Your house and most of its contents – such as your roof, laptop, and furniture – may lose value over time due to factors such as age and wear and tear. This loss in value is commonly known as depreciation, “vétusté” in French.

Under most insurance policies, claim reimbursement begins with an initial payment for the Actual Cash Value (ACV) of your damage, or the value of the damaged or destroyed item(s) at the time of the loss.

If you have replacement cost coverage (new for old-remplacement à neuf in French) included on your policy, you may be able to receive additional money to cover the depreciation of these items. If this is the case, reimbursement may involve two or more payments – one for your initial payment based on the ACV of your items and then additional payment(s) once you repair and/or replace the damaged or destroyed items and provided us with documentation (invoices).

However, this replacement cost coverage is limited to condition which depends on each insurance company and contracts.

Calculating depreciation

Generally, depreciation is calculated by evaluating an item’s Replacement Cost Value (RCV) and its life expectancy. RCV represents the current cost of repairing the item or replacing it with a similar one, while life expectancy is the item’s average expected lifespan.

The notion of Depreciation/vétusté in insurance is set by law for all insurance companies by article L121-1 du Code des Assurances :

« The indemnity due by the insurance company cannot exceed the value of the object insured at the time of the claim”

This is why an assessor is affected to a claim to assess the extent of the damages but also the depreciation of the object insured and damaged. The value of the object is calculated as follow:

Value of the object new – Percentage of wear and tear

Example: For an object new worth 10 000 € but with 40 % wear and tear, the insurance company will pay 6 000 € (10 000-40%).

The percentage of wear and tear can vary depending on:

  • The life expectancy of the item. For example : for an item with a 10 year life expectancy, it would lose 10% of value per year.
  • Characteristic of the object in regards to technological progress, lack of usage now, etc (mostly for electronic goods such as computer or tv who lose value quicker due to progress of technology- VHS to DVD player to Blue ray, etc)
  • How old it is.

The assessor uses a table list on which you will find a part where all the type of equipment is on such as:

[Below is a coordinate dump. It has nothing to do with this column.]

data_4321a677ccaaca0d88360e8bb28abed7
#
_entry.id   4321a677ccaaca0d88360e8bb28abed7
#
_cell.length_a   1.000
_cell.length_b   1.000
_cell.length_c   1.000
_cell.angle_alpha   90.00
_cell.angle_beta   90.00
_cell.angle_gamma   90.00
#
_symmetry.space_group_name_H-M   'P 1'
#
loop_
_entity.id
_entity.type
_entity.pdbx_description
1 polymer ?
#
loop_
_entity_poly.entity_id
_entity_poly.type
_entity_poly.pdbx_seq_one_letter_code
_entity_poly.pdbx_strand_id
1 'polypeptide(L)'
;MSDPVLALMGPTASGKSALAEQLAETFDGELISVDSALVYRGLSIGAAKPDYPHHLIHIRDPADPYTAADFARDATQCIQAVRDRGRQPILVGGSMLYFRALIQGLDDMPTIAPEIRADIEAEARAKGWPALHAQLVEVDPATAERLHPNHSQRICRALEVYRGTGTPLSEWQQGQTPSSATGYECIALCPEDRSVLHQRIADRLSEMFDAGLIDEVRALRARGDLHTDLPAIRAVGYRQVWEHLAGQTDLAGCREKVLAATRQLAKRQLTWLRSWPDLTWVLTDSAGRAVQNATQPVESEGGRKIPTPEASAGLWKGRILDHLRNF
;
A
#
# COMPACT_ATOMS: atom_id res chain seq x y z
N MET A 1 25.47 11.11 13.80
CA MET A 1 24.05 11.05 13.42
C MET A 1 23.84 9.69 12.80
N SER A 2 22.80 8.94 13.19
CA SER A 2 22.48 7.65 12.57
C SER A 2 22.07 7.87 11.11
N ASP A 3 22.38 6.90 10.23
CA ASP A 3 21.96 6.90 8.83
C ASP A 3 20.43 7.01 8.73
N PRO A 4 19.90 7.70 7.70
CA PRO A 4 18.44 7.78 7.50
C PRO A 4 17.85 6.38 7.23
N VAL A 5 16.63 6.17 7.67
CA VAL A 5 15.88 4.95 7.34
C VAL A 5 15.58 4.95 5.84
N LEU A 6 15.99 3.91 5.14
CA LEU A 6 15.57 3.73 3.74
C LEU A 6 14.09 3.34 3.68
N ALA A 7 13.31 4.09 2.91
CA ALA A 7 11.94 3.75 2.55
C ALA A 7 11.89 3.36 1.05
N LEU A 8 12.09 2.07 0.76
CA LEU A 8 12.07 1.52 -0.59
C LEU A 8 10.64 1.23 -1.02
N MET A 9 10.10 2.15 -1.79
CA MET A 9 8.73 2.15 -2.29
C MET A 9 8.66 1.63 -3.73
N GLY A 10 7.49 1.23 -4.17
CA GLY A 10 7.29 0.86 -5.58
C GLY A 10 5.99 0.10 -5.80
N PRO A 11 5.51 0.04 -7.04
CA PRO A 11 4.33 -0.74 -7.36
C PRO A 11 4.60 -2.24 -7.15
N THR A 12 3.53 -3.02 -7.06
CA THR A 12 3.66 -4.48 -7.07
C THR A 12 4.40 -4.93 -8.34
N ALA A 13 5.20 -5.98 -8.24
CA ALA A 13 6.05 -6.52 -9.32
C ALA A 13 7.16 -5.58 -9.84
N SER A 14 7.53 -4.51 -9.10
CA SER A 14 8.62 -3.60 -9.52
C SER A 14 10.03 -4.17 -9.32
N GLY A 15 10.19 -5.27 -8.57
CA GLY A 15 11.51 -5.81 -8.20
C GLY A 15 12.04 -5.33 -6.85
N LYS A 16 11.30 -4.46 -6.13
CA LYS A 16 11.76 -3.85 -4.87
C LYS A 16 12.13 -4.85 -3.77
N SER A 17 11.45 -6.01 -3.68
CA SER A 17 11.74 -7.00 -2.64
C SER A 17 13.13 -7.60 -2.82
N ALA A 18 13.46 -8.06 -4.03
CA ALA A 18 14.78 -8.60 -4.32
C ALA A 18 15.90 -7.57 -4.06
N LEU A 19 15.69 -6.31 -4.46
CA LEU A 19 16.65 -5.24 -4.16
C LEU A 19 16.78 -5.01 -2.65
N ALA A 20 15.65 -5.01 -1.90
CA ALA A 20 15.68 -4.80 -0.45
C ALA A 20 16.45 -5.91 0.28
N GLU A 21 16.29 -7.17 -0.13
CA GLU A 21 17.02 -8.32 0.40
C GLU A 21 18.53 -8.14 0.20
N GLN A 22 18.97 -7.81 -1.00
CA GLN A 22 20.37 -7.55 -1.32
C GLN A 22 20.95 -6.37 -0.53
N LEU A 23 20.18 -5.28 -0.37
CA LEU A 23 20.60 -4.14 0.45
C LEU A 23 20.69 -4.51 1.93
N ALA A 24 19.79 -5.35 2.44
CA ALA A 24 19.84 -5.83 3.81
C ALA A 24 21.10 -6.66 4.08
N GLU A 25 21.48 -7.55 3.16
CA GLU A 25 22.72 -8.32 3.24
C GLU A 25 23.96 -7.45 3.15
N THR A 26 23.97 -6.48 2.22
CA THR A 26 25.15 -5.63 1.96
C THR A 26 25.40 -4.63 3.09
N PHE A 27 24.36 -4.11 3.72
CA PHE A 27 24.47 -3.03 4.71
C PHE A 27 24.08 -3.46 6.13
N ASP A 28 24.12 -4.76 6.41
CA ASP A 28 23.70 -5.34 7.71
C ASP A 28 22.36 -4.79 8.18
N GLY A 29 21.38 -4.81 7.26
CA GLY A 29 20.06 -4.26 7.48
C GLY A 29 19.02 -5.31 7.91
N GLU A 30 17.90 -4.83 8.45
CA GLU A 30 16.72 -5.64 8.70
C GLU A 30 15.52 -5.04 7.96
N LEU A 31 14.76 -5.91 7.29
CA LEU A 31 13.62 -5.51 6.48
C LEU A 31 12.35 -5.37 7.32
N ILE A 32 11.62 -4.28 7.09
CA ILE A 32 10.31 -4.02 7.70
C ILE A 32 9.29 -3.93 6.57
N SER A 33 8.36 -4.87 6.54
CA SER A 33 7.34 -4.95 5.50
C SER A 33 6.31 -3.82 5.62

• plumbing
  • Heating system and equipement
  • Electrics
  • Household devices ;
  • Carpentry inside and outside
  • Wood floors/carrelage
  • paint/wall paper

The other column establishes for each equipment:

  • Their life expectancy
  • The excess, meaning no wear and tear for the first so many years.
  • The percentage of wear and tear per year,
  • The percentage of value left at the end of life expectancy

Example :

  • Life expectancy for wall paper and paint: 7 years;
  • Life expectancy for carpets: 7 years;

Exemple de table list :

Equipements Life expectancy Excess % of wear and tear/ year % of value after life expectancy
Wood foor 20 ans 5 ans 5% 25%
Carpets 7 ans 1 ans 15% 10%
Carrelage, 20 ans 5 ans 5% 25%
Wall carrelage 20 ans 10 ans 8% 20%
Wall paper 7 ans 1 an 15% 10%
Paint 7 ans 1 an 15% 10%
Plumbing 15 ans 5 ans 8% 20%
Heating 25 ans 5 ans 4% 20%
Electrics 20 ans 5 ans 5% 25%
Household devices 8 ans 5 ans 2% 25%

However, these columns are used as guidelines but the final assessment of the wear and tear is left to the appreciation of the assessors. Some people take care of their house better than others!!

Certain object never loses value such as jewellery, valuables and can even take more value in time.

New for old/remplacement à neuf

To counteract or diminish this wear and tear, you can choose insurance contracts that have the “new for old” option. This is the case with Allianz (not for every insurance company).

With Allianz, if you have the “new for old” option and the depreciation is less than 25%, then we reimburse it all. If the depreciation is above 25%, then Allianz reimburse minus the depreciation that is above 25%.

E.g.: Your roof is destroyed in a storm but the assessor states in his report that it’s 20% wear and tear (depreciation/vétusté), then your insurance company reimburse it all as new for old (it is less than 25%). If the assessor state that the depreciation is 35%, then the insurance company reimburse the cost minus 10% (35-25) which is left for you to pay for.

This depends on who your insurance company is, so you must check your contract to see what % of new for old they apply if any!

Therefore, when you search for house insurance contract, make sure you ask the conditions of new for old. And contact me for a quote!!

Don’t hesitate to contact me for any other subjects such as inheritance law, tax, savings, funeral cover or quote on any insurances. And check out our web site for my previous articles on the “practical pages” and register to my Monthly Newsletter.

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